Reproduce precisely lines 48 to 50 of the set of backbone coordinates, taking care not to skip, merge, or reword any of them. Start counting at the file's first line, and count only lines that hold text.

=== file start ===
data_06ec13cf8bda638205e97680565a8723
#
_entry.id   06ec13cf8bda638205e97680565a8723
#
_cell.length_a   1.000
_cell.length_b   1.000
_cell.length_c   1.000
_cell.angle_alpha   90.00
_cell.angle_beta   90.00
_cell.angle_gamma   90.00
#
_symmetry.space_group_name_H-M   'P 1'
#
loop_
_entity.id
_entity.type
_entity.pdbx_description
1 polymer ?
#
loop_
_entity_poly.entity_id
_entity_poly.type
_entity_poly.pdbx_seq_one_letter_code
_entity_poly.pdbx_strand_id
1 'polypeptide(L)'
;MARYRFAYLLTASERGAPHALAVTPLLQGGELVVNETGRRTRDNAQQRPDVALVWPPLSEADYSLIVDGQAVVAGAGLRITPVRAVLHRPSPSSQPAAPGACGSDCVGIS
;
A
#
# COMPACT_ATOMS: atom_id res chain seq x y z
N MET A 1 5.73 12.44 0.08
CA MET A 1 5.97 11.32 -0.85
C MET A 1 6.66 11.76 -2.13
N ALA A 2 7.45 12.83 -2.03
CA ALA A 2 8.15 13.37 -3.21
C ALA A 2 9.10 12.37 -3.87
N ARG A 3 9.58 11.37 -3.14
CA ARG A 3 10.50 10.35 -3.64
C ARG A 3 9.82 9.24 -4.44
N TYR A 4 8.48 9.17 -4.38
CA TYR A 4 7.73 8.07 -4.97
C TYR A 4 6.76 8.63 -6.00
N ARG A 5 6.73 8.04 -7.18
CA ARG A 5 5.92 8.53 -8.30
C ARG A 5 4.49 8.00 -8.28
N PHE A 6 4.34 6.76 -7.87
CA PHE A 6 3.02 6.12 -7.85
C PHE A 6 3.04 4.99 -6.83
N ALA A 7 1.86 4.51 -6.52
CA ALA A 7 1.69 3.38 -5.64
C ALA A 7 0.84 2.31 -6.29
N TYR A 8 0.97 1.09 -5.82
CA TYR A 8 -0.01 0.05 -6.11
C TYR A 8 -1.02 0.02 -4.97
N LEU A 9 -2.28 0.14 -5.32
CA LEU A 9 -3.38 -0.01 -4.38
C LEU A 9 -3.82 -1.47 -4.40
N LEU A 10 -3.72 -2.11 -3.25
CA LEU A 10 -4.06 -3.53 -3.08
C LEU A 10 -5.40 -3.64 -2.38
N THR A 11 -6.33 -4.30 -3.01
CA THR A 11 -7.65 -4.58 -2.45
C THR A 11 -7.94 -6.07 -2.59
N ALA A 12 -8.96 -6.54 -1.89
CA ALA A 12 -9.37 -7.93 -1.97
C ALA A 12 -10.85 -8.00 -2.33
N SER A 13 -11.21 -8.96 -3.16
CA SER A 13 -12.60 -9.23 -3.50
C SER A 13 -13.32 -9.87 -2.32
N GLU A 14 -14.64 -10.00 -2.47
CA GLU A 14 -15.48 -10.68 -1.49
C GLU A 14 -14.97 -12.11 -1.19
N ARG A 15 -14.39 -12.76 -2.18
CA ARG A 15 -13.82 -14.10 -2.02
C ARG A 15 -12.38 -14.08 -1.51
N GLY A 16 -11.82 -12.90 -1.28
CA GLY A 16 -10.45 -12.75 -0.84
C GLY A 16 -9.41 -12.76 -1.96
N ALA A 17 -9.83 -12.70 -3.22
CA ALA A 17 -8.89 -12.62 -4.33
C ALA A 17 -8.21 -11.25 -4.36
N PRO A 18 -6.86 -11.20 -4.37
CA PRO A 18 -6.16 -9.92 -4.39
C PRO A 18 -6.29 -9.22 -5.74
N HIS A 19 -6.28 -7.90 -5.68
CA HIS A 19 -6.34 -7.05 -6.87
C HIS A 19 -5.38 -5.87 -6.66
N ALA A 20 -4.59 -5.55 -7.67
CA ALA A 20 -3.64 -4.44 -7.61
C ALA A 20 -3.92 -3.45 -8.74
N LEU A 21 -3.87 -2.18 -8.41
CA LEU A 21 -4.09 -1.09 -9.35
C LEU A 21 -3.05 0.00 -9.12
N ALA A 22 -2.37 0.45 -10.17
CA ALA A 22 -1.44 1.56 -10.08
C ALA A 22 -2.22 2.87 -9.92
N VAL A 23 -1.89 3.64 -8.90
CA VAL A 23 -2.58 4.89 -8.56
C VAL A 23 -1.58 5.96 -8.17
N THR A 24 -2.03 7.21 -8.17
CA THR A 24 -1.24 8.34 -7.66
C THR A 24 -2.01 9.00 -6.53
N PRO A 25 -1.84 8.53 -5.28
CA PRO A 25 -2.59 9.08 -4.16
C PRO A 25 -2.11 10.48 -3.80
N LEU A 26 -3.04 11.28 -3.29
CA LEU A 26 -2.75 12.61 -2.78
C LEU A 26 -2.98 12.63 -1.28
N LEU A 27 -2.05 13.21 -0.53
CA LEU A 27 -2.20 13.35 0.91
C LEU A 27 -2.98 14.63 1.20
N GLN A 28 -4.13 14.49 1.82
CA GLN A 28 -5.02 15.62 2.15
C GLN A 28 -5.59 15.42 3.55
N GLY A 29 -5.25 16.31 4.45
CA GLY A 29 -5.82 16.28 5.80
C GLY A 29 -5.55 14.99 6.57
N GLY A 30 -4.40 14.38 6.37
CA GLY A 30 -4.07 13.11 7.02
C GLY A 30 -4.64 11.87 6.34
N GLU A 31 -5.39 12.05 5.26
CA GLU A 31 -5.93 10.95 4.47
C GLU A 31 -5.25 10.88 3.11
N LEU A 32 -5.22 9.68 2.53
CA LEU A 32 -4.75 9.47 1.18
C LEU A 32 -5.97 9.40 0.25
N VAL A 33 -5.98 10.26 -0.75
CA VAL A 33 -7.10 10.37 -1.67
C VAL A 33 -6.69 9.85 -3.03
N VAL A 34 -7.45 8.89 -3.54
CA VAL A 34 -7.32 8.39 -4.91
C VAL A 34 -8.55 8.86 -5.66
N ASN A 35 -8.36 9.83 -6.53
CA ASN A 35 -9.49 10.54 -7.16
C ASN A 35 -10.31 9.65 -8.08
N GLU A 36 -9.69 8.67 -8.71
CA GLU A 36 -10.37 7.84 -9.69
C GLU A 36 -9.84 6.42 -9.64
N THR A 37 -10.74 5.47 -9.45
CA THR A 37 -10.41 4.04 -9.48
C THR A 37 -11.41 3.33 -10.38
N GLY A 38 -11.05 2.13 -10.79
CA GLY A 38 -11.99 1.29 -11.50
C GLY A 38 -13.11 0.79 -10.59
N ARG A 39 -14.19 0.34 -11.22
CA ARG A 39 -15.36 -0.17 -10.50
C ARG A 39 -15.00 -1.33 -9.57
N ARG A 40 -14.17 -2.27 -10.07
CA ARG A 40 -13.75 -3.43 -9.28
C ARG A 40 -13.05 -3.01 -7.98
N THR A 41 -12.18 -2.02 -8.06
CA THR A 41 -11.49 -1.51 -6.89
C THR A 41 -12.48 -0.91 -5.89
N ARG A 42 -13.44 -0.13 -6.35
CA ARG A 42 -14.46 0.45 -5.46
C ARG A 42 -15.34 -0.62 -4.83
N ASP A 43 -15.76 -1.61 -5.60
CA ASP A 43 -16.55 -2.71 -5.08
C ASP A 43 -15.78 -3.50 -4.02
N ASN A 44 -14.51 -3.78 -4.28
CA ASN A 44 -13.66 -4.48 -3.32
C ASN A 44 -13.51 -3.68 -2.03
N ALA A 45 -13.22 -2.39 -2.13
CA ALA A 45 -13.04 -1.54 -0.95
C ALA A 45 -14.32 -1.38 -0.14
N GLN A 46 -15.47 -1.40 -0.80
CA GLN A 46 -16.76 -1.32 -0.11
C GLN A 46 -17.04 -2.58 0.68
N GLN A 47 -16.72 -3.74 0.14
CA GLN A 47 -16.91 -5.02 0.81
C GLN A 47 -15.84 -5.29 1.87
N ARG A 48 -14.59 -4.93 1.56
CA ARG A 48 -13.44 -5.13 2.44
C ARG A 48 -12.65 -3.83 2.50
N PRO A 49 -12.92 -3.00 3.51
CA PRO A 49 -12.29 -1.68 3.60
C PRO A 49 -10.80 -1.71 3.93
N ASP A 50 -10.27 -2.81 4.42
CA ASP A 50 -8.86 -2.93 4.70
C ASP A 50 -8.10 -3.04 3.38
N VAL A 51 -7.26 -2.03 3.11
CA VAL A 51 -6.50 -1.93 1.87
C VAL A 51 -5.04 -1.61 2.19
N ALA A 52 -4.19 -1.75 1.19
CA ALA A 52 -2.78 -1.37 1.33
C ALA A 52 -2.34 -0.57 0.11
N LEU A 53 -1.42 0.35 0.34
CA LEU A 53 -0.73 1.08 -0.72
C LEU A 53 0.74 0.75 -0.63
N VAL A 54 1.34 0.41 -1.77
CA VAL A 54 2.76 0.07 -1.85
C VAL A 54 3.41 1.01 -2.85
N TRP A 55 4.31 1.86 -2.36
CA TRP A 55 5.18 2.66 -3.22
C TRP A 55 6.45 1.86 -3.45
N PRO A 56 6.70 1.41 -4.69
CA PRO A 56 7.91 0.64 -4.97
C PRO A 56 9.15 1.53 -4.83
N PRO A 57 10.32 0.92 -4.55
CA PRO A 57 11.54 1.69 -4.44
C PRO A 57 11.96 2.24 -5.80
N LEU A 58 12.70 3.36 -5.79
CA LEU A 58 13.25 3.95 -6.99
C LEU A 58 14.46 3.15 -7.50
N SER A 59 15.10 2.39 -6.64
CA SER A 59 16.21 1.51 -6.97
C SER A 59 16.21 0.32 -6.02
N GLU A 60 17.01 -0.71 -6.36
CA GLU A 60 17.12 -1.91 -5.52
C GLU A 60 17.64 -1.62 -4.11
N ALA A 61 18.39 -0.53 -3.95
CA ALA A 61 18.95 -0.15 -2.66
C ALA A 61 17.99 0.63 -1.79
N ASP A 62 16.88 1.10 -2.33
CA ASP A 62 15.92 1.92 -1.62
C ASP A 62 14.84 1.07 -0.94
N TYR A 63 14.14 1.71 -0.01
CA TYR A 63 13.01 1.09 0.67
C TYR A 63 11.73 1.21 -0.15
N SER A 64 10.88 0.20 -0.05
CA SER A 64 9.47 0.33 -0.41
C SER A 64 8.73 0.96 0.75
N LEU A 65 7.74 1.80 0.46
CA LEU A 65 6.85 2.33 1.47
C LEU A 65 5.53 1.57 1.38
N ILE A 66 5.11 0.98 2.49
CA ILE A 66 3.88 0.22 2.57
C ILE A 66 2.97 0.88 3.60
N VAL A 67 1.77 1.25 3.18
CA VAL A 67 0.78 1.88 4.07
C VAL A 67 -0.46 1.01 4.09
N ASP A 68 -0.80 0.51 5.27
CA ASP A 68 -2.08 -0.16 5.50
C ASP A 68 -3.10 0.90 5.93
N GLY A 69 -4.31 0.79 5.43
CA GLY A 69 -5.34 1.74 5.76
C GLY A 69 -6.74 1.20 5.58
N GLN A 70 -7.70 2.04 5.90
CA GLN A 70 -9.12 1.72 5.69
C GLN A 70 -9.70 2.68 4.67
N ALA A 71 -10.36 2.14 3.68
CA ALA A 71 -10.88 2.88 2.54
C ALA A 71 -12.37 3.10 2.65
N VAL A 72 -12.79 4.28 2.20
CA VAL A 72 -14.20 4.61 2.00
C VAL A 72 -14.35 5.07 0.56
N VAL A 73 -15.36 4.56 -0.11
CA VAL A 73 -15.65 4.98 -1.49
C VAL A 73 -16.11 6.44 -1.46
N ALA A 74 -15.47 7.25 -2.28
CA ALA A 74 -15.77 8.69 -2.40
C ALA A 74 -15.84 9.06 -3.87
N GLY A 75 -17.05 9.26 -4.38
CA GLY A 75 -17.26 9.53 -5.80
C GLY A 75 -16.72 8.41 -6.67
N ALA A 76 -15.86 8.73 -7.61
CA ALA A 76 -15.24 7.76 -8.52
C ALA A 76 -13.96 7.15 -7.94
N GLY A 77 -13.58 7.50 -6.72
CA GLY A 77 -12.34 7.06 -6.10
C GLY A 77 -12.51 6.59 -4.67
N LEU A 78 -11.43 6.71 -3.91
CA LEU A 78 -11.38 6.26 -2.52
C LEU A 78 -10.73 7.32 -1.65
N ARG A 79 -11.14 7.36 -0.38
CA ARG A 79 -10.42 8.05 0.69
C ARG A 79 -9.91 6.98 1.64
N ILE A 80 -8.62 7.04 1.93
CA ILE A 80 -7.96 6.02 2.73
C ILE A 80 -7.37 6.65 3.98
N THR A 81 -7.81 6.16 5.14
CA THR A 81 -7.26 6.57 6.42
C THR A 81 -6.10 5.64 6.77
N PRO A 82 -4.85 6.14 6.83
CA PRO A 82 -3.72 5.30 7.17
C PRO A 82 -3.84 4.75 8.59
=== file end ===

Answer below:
C PHE A 6 3.04 4.99 -6.83
N ALA A 7 1.86 4.51 -6.52
CA ALA A 7 1.69 3.38 -5.64